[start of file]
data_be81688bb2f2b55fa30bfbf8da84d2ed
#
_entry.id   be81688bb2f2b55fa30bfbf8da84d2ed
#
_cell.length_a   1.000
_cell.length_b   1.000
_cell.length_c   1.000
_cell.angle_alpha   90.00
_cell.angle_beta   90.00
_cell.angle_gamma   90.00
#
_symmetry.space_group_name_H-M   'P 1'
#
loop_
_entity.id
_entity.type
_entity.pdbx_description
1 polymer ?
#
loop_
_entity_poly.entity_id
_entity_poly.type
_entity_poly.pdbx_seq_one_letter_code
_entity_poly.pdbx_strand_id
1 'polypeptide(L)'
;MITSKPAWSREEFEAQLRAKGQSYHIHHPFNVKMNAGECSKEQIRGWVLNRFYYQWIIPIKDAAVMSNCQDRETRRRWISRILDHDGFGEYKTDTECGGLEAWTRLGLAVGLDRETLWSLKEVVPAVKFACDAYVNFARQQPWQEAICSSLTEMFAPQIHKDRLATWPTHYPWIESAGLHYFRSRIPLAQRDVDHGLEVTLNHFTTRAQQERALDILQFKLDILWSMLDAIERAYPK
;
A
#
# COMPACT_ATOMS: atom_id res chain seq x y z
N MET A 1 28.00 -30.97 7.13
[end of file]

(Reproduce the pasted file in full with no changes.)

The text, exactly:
data_be81688bb2f2b55fa30bfbf8da84d2ed
#
_entry.id   be81688bb2f2b55fa30bfbf8da84d2ed
#
_cell.length_a   1.000
_cell.length_b   1.000
_cell.length_c   1.000
_cell.angle_alpha   90.00
_cell.angle_beta   90.00
_cell.angle_gamma   90.00
#
_symmetry.space_group_name_H-M   'P 1'
#
loop_
_entity.id
_entity.type
_entity.pdbx_description
1 polymer ?
#
loop_
_entity_poly.entity_id
_entity_poly.type
_entity_poly.pdbx_seq_one_letter_code
_entity_poly.pdbx_strand_id
1 'polypeptide(L)'
;MITSKPAWSREEFEAQLRAKGQSYHIHHPFNVKMNAGECSKEQIRGWVLNRFYYQWIIPIKDAAVMSNCQDRETRRRWISRILDHDGFGEYKTDTECGGLEAWTRLGLAVGLDRETLWSLKEVVPAVKFACDAYVNFARQQPWQEAICSSLTEMFAPQIHKDRLATWPTHYPWIESAGLHYFRSRIPLAQRDVDHGLEVTLNHFTTRAQQERALDILQFKLDILWSMLDAIERAYPK
;
A
#
# COMPACT_ATOMS: atom_id res chain seq x y z
N MET A 1 28.00 -30.97 7.13